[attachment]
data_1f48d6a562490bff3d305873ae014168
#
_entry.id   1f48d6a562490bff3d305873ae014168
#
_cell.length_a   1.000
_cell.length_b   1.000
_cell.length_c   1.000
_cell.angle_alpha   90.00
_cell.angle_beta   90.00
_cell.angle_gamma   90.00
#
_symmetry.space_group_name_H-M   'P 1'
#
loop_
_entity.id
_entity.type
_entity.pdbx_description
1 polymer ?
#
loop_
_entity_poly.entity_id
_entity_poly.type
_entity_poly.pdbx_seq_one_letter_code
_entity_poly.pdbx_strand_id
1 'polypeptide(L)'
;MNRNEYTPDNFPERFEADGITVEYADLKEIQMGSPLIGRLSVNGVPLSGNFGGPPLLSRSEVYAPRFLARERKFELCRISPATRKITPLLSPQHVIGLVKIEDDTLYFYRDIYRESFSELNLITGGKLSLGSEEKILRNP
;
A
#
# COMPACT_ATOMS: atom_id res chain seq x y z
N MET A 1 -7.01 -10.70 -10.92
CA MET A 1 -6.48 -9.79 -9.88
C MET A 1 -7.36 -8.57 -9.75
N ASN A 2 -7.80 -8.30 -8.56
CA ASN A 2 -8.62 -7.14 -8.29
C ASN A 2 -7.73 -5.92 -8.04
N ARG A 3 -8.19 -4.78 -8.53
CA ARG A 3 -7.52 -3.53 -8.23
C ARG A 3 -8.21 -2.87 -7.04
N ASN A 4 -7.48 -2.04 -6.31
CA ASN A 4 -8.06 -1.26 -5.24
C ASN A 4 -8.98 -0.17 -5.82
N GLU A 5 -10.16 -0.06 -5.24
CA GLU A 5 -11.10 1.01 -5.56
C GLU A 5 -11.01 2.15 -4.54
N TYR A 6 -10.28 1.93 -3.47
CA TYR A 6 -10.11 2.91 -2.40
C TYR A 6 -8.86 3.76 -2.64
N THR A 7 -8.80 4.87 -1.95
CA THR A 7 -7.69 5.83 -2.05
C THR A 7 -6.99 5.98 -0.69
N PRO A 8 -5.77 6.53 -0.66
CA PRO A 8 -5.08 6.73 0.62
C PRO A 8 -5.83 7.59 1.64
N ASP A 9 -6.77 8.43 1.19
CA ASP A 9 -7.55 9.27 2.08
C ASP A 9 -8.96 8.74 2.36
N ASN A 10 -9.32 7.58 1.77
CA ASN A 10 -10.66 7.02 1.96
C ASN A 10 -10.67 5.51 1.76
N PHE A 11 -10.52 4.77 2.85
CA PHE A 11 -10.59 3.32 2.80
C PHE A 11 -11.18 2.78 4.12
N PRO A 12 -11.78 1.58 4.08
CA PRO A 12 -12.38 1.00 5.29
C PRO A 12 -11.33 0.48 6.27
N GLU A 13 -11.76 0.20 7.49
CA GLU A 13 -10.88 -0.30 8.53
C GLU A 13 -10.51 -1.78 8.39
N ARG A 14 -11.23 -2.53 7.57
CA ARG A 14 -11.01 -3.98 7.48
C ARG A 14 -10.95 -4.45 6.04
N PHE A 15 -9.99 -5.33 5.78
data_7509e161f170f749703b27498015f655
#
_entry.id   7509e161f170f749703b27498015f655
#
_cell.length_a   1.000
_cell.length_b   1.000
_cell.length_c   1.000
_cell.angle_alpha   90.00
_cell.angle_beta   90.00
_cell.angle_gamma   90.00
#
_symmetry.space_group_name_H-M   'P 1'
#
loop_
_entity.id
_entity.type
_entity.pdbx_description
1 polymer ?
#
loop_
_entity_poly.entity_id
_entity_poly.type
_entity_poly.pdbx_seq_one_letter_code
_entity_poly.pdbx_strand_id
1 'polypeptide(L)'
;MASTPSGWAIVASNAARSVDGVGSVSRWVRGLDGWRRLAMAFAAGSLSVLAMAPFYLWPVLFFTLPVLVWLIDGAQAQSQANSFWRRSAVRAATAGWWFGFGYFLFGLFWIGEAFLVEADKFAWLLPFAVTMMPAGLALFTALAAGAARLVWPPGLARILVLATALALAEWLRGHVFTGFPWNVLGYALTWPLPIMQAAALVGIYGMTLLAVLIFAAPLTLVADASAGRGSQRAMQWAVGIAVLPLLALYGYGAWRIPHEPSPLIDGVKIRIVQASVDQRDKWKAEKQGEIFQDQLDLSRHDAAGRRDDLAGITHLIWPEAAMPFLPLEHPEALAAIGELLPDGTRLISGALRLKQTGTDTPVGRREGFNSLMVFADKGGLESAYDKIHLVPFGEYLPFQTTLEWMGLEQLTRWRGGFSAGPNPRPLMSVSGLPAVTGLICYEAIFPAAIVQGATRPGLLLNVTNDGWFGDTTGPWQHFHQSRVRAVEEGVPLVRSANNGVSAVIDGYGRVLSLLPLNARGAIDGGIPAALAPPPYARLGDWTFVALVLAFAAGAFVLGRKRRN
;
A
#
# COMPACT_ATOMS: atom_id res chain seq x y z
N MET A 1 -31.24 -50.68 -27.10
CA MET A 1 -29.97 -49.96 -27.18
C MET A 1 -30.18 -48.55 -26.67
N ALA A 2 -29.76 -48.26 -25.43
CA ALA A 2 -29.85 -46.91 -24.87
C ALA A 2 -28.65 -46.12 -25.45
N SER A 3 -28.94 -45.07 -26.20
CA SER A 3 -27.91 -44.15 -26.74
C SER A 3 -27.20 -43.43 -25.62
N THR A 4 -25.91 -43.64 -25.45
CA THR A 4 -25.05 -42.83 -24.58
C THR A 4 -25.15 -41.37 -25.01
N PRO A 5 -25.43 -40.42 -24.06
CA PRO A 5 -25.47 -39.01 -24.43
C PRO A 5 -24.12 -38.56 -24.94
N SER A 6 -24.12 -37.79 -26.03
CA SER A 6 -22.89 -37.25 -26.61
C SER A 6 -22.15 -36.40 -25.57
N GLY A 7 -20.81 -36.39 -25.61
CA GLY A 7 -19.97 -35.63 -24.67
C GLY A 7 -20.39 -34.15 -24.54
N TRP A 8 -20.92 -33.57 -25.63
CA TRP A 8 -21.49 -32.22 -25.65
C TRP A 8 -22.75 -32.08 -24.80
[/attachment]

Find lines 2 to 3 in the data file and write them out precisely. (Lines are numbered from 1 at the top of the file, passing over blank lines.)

#
_entry.id   1f48d6a562490bff3d305873ae014168